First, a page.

Email Print Share

"C Rescue" -- The Discovery Files

The Discovery Files
Audio Play Audio
The Discovery Files podcast is available through iTunes or you can add the RSS feed to your podcast receiver. You can also access the series via AudioNow® by calling 641-552-8180 on any telephone.

Two-dimensional MXene nanosheets have promise in all sorts of applications. But they also have an Achilles' heel: they fall apart in a matter of days. Vitamin C to the rescue?

Credit: NSF/Karson Productions

Audio Transcript:


I'm Bob Karson with the Discovery Files, from the National Science Foundation.

We humans like to take Vitamin C for its antioxidant properties. Now, researchers at Texas A&M -- "C" -- another way to use them.

There's a new class of nanomaterials called "Maxines": M-X-E-N-E-S. Imagine a sheet just a few atoms thick that can be made of a variety of elements. Invented back in 2011, these nanosheets show promise in everything from batteries to water purification to cancer research.

Except for one little G-G-Glitch: the sheets break down and fall apart within days when exposed to water. Kind of a deal breaker for use in any kind of long-term application. Attempts at (Sound effect: teeth chatter, wind) freezing or drying (Sound effect: slight fry sound) Mxenes didn't do the trick.

Researchers at Texas A&M have come upon a novel solution: Stabilize the sheets using Vitamin C or related compounds. The team found that exposing the material to Ascorbate molecules keeps it from interacting with water molecules stopping the degradation. So far, the treatment has been keeping the nanosheets stable for more than a year and counting.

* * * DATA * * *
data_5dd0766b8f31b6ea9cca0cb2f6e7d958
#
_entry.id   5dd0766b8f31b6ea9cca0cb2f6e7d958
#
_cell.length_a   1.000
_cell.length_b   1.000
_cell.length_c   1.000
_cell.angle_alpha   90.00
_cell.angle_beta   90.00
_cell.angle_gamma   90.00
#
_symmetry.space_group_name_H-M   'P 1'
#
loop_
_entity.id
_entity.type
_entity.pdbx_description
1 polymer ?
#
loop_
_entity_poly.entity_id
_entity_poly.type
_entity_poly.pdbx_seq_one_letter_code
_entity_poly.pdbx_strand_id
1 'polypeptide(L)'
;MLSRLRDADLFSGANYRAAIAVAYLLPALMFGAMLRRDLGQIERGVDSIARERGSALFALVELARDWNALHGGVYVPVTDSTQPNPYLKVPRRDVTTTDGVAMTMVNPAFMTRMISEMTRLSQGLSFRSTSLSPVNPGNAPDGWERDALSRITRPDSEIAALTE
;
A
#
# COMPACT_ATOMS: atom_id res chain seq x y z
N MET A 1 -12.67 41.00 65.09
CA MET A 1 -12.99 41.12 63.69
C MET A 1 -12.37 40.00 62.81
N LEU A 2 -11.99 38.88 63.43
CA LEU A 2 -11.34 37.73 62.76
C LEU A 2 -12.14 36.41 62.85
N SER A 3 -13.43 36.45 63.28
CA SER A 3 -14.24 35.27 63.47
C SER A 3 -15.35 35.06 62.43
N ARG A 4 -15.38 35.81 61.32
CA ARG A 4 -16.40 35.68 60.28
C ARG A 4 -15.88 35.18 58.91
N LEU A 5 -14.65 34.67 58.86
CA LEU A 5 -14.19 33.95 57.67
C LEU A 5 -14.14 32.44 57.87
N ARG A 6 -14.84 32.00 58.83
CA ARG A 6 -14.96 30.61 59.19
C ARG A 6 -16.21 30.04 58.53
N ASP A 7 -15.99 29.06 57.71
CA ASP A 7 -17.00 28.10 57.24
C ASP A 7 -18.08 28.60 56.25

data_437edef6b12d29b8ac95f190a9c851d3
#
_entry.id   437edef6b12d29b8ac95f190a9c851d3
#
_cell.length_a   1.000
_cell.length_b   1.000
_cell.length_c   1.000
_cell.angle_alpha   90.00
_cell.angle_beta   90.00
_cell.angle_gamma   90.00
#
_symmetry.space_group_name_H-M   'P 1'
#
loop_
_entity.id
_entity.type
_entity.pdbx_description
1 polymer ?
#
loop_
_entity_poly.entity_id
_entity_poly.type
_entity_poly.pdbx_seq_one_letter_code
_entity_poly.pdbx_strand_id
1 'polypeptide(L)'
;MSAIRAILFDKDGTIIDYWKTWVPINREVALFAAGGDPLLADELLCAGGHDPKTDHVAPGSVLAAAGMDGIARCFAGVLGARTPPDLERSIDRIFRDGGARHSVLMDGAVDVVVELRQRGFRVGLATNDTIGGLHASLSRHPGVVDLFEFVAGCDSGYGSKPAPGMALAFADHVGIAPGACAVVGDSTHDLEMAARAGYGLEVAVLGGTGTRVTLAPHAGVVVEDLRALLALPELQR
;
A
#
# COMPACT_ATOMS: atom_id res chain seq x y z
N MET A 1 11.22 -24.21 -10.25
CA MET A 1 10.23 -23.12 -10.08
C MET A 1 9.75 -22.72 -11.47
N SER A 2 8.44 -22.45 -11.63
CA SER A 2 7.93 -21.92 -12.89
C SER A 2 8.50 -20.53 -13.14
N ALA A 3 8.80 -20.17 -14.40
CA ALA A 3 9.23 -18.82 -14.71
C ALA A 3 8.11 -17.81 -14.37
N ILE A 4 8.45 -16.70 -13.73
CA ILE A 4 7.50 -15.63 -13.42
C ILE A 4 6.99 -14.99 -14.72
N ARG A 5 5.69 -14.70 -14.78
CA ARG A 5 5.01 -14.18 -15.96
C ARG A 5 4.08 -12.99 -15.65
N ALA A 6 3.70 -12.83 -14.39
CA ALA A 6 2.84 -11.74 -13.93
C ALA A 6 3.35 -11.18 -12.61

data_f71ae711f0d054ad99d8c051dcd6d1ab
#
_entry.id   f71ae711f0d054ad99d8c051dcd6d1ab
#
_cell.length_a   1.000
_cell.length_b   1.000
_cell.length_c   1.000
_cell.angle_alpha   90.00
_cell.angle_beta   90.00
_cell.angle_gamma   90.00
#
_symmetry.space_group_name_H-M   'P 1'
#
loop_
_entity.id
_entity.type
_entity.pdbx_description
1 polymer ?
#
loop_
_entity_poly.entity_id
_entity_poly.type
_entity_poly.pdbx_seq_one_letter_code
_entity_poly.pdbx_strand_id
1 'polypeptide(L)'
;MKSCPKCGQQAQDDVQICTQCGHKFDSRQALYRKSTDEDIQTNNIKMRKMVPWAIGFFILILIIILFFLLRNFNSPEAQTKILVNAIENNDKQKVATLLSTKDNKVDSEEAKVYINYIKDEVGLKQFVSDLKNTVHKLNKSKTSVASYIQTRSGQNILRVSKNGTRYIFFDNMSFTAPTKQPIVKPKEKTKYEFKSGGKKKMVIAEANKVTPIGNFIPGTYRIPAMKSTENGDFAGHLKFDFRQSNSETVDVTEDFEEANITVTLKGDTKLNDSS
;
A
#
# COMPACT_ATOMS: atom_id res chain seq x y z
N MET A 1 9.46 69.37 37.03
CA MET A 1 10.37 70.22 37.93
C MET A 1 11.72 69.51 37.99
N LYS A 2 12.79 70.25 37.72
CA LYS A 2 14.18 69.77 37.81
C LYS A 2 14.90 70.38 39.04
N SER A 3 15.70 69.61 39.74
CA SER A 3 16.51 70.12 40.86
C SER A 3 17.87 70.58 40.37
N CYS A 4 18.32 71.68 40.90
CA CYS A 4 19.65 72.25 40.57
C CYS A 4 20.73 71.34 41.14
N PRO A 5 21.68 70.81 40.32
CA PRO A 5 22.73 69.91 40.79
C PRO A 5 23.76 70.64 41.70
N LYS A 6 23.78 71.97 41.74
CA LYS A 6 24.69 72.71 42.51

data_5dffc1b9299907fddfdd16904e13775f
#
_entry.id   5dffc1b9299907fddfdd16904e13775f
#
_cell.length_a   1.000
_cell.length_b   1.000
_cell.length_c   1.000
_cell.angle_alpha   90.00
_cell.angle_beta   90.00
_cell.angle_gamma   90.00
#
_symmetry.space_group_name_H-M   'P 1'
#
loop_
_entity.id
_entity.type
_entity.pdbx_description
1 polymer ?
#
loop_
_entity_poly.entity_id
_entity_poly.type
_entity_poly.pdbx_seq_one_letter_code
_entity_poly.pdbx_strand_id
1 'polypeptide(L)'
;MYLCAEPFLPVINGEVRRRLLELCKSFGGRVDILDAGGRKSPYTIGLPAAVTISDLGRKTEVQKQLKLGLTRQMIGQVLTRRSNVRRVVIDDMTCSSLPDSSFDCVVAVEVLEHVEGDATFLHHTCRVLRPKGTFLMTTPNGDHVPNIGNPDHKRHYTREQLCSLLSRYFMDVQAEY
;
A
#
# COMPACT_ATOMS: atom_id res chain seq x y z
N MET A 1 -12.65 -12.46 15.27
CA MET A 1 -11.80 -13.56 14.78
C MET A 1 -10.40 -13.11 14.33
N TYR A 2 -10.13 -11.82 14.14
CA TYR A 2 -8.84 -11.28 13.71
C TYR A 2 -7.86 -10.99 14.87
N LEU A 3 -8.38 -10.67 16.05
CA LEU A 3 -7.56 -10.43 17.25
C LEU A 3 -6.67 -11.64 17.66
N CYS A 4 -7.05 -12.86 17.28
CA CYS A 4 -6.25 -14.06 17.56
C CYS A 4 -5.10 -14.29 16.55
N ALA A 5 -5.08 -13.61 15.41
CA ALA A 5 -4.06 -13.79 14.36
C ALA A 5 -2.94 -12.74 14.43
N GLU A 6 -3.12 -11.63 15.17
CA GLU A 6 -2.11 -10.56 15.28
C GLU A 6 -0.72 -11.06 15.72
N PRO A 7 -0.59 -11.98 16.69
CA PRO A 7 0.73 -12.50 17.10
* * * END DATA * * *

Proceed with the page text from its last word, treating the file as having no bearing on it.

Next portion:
The team hopes their new method could open a floodgate of applications by extending Mxenes' life and increasing their usefulness. Which is the same reason I take my Vitamin C gummies.

"The discovery files" covers projects funded by the government's National Science Foundation. Federally sponsored research -- brought to you, by you! Learn more at or on our podcast.

General Restrictions:
Images and other media in the National Science Foundation Multimedia Gallery are available for use in print and electronic material by NSF employees, members of the media, university staff, teachers and the general public. All media in the gallery are intended for personal, educational and nonprofit/non-commercial use only.

Images credited to the National Science Foundation, a federal agency, are in the public domain. The images were created by employees of the United States Government as part of their official duties or prepared by contractors as "works for hire" for NSF. You may freely use NSF-credited images and, at your discretion, credit NSF with a "Courtesy: National Science Foundation" notation. Additional information about general usage can be found in Conditions.

Also Available:
Download the high-resolution JPG version of the image. (66.6 KB)

Use your mouse to right-click (Mac users may need to Ctrl-click) the link above and choose the option that will save the file or target to your computer.

MP3 icon
NSF podcasts are in mp3 format for easy download to desktop and laptops, as well as mobile devices capable of playing them.